temperature drops, to a height of about 12 kilometers
Stratosphere – here temperature remains constant to about 20 kilometers. Temp then gradually increases until the stratopause, at 50 km
Temp increase here because ozone is concentrated here: ozone absorbs ultraviolet radiation from the sun.
Mesosphere – temp decreases with altitude, until 80 km. Air temperatures approach −90°C.
Thermosphere – contains only a tiny fraction of the atmosphere’s mass.
Temp increases here because O2 and N2 gas molecules absorb short-wave, high-energy solar radiation.
Yet it would feel cold if you exposed yourself to these hot air molecules! Why?
Because although the air molecules are vibrating faster (‘hotter’) there are far fewer of them.
What would keep you warmer? Having only one huge fireplace, for a very large apartment building? Or having small fireplaces in every single apartment?
Heat = ( temp of air molecules ) x ( # air molecules )
It is colder in the winter than in the summer. But why? Length of day and a gradual change in the angle of the noon sun above the horizon affect the amount of energy Earth receives.
Earth’s axis is not perpendicular to the plane of its orbit around the sun. Instead it is tilted 23.5 degrees from the perpendicular, as shown in Figure 7. Because the axis remains pointed toward the North Star as Earth moves around the sun, the position of Earth’s axis to the sun’s rays is constantly changing. If the axis were not tilted, we would not have seasonal changes.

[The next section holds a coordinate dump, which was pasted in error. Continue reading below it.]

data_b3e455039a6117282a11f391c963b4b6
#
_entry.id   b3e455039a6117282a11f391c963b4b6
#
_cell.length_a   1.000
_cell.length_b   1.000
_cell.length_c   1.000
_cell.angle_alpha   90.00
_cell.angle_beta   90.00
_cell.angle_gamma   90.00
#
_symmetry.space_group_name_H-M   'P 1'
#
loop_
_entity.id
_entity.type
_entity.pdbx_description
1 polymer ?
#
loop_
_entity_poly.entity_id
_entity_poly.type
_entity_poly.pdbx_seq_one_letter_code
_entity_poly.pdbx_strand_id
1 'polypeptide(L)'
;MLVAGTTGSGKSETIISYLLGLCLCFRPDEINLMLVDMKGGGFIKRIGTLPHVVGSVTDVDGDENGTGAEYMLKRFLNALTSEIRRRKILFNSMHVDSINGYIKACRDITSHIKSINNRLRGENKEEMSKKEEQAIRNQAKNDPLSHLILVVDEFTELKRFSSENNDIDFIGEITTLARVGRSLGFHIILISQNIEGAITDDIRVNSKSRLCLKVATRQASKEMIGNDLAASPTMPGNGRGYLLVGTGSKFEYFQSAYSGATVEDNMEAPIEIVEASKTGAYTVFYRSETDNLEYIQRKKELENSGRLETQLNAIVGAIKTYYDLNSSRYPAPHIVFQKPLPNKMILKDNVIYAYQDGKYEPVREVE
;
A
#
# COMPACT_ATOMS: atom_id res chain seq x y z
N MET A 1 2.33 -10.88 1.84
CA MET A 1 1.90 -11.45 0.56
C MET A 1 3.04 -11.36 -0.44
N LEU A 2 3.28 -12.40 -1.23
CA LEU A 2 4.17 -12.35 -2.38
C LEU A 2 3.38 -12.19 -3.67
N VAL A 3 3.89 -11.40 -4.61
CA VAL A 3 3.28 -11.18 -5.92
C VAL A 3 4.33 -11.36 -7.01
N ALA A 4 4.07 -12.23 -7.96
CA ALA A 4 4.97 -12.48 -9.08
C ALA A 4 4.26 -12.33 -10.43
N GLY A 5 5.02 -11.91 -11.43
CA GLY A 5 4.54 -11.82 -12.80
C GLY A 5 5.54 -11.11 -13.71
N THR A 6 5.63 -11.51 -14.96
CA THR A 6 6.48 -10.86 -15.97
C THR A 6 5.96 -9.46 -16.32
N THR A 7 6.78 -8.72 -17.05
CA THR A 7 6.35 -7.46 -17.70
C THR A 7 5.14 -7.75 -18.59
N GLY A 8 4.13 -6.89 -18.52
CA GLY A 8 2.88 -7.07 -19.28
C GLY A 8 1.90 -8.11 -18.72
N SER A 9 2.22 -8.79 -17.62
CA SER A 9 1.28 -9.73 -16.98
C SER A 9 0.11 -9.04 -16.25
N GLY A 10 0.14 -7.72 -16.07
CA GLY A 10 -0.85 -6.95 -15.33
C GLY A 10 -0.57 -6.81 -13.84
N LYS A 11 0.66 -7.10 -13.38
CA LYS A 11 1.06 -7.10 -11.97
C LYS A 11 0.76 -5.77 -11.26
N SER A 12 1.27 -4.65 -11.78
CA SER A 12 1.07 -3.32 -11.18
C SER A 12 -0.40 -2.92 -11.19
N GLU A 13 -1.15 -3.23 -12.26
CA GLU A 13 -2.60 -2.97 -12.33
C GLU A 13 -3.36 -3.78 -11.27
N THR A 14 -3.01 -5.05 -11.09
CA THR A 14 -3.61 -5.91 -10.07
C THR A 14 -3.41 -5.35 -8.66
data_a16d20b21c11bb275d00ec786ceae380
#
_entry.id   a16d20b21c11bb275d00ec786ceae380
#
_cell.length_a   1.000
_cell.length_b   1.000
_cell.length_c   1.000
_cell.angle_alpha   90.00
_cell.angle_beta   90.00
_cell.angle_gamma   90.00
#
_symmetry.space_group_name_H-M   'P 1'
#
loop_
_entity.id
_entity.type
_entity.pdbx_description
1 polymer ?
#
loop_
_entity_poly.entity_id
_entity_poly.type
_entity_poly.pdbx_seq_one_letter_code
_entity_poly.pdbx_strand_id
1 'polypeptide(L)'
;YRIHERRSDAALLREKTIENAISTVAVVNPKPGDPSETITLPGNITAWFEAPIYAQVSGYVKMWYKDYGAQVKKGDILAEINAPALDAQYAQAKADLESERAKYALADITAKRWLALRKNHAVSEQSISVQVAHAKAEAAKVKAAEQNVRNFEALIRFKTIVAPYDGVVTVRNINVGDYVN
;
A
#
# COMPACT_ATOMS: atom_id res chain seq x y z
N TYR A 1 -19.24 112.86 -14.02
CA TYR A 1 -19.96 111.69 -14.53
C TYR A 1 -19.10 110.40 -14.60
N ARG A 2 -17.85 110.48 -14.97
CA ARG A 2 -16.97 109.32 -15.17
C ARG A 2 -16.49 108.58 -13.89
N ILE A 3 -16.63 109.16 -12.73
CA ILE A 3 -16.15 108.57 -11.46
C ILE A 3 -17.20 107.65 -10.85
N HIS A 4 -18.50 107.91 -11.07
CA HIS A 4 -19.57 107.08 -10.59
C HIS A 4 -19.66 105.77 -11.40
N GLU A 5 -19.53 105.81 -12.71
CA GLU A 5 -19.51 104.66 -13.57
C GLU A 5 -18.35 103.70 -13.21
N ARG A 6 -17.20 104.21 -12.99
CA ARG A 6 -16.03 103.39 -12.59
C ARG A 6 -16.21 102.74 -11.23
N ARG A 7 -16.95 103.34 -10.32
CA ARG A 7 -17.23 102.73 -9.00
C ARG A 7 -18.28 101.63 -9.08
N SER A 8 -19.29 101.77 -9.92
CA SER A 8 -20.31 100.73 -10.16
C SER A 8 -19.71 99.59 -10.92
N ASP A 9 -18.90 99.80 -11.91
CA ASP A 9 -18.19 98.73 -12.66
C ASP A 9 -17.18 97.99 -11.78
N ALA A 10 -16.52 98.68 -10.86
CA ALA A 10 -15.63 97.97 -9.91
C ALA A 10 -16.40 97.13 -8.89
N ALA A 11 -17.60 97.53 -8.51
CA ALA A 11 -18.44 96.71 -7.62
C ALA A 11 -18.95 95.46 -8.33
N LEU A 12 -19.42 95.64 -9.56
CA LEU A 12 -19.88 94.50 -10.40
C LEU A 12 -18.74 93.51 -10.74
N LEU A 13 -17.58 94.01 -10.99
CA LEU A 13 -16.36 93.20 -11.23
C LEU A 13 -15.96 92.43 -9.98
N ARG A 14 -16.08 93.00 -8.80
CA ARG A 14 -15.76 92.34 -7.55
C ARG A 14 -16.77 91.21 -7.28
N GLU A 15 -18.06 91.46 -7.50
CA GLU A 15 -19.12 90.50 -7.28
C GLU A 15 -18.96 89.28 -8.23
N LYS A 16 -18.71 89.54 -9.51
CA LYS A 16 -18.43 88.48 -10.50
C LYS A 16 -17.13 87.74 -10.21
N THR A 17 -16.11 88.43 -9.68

Orientation of Earth relative to the sun and the constant movement of Earth cause the angle of the noon sun to vary by up to 47 degrees (−23.5 degrees to −23.5 degrees) for many locations during the year.
For example, a midlatitude city like New York, located about 40 degrees north latitude, has a maximum noon sun angle of 73.5 degrees when the sun’s vertical rays reach their farthest northward location in June.
Six months later, New York has a minimum noon sun angle of 26.5 degrees.
Why do we have seasons? Due to the tilt of the Earth’s axis
The earth actually rotates, around an imaginary axis
As the Earth moves around the Sun, the axis keeps pointing in the same direction.
On June 21 or 22 each year the axis is such that the Northern Hemisphere is “leaning” 23.5 degrees toward the sun. This date, shown on the left side of Figure 8, is known as the summer solstice, or the first day of summer.
Six months later, in December, when Earth has moved to the opposite side of its orbit, the Northern Hemisphere “leans” 23.5 degrees away from the sun.
December 21 or 22 is the winter solstice, the first day of winter.
On days between these extremes, Earth’s axis is leaning at amounts less than 23.5 degrees to the rays of the sun.
The equinoxes occur midway between the solstices.
September 22 or 23 is the date of the autumnal equinox in the Northern Hemisphere.
March 21 or 22 is the date of the spring equinox for the Northern Hemisphere.
On these dates, the vertical rays of the sun strike the equator (0 degrees latitude) because Earth is in a position in its orbit so that the axis is tilted neither toward nor away from the sun.
Layers of the atmosphere
The ionosphere can reflect radio waves